A major security breach has revealed personal details of every Telecom customer - and a commercial rival is implicated.

The Herald on Sunday accessed the Telecom database using login details supplied by sales staff working for rival telco Slingshot. It gave us names, addresses and billing details for every Telecom customer.

The discovery has dismayed the Privacy Commissioner Marie Shroff, who yesterday announced she would investigate.

The Herald on Sunday has spoken to five former staff of Slingshot's sales contractor, Power Marketing Limited, who say staff accessed Telecom customer details as part of their sales business. All five said they knew they were not allowed to, but it was common practice. They accessed the Telecom database, known as Wireline, from a computer in the Power Marketing offices in Newmarket, Auckland.

One former staff member said that the database, which contains an estimated 2.15 million names, gave sales staff the ability to know exactly what Telecom plans the customer was signed up to, how much was paid for the plan and whether they were tied to a contract.

It did not allow them to see customer credit card details or what numbers anyone had called. But the informant said it put Telecom customers at a disadvantage because sales staff knew their account details better than they did and customers might gain the mistaken impression they were talking to Telecom staff.

Slingshot, New Zealand's fastest growing telco, surged in popularity after it hired telemarketing company Power Marketing to cold-call potential customers. The company has previously said its sales staff brought in 160,000 new customers for Slingshot in just two years.

Telecom retail chief executive Alan Gourdie yesterday would not rule out going to the police over the security breach.

"We're just outraged. This is our customer data - potentially fraudulently used. We will pursue this to all remedies that are available."

He said the account details provided by the Herald on Sunday had been traced to a legitimate account used by a Telecom dealer to carry out its business. He said the inquiry had yet to discover how the account - now closed - had wound up with Power Marketing Limited.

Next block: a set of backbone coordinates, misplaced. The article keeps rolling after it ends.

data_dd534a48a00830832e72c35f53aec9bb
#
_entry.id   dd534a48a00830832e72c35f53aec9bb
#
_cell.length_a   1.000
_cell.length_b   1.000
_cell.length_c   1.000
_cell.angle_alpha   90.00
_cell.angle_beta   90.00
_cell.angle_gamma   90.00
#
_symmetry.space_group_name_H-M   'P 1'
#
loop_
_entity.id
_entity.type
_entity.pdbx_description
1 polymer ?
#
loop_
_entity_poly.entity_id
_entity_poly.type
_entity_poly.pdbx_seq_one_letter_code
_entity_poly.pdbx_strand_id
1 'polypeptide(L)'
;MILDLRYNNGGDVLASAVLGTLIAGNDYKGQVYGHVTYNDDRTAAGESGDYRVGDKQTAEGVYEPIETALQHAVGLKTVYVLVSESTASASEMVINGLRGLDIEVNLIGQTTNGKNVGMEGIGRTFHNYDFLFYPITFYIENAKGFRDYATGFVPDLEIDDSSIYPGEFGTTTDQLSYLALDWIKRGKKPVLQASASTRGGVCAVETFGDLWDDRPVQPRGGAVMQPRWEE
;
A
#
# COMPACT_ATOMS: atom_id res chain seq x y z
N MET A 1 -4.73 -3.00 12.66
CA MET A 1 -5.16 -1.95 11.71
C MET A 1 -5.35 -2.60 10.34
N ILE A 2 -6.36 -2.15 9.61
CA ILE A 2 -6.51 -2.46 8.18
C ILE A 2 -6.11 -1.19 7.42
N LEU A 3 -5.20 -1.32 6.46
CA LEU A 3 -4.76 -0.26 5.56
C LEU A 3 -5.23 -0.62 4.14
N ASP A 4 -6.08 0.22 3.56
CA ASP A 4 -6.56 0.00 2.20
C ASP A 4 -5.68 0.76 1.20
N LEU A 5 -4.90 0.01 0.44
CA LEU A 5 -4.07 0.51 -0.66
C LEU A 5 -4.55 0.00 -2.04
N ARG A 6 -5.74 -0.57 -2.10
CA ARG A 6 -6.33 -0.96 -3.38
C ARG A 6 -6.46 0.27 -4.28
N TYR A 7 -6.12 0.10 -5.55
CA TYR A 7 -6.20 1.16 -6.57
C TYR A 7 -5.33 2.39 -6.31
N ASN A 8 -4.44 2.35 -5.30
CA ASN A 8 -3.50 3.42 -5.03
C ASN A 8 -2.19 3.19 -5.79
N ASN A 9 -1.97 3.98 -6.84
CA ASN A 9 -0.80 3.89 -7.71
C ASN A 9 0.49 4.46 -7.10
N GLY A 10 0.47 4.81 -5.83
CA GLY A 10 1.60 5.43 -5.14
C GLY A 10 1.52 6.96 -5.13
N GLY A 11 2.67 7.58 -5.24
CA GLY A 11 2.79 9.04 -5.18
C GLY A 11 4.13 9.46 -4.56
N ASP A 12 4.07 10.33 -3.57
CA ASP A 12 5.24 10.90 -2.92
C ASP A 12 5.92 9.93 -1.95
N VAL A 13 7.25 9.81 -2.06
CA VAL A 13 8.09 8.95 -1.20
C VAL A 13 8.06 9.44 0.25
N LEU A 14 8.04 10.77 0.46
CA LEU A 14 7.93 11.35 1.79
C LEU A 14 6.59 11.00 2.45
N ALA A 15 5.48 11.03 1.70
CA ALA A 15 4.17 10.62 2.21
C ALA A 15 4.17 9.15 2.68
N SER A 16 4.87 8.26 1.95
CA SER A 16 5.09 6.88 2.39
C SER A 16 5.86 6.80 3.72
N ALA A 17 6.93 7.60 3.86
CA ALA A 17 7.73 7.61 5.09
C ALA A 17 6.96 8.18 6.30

"When it falls into the wrong hands it can be used for commercial advantage, which is what seems to have happened. They have no rights of access to that information for whatever purpose. It is outrageous."

Gourdie said sales tactics employed by Slingshot were under investigation by the Commerce Commission.

He said the complaint was laid by Telecom after large numbers of people complained about being signed up to deals they didn't understand - a practice known as "slamming".

Power Marketing Limited owner Paul Ross yesterday said: "We use Wireline from time to time." When asked if it was used for sales, he denied it then disconnected the call.

CallPlus chief executive Mark Callander - who oversees Slingshot - said he had quizzed Ross about Wireline and was yet to find out how the company had gained access to it. He said he had arranged to meet Ross today but said Power Marketing Limited was highly unlikely to have the right to access Telecom's customer information through Wireline. However, he said he had an assurance from Ross it was not used for sales.

"If that is not the case there will be severe ramifications."

He said his inquiries suggested the actions were carried out by sales staff without management knowing.

"I'm certainly not comfortable with the activities that have been described."


Telecom is facing calls to assure the public its databases are protected after the security breach exposed by the Herald on Sunday.

The paper gained access to a database that allowed us to find a customer's address by searching their phone number. Billing info was also revealed.

Privacy Commissioner Marie Shroff said she intended to ask Telecom to explain the privacy breach.

"We expect Telecom to contact us to tell us what has happened here, and how it intends to deal with any security loopholes in its system.

"We'll monitor things closely to make sure people's personal information is properly protected."

Victim Support chief executive Tony Paine said: "It is outrageous." There were "much wider privacy issues", but the breach would cause concern for those who sought privacy for safety reasons and trusted Telecom would safeguard their details.

A Women's Refuge spokeswoman echoed his concern.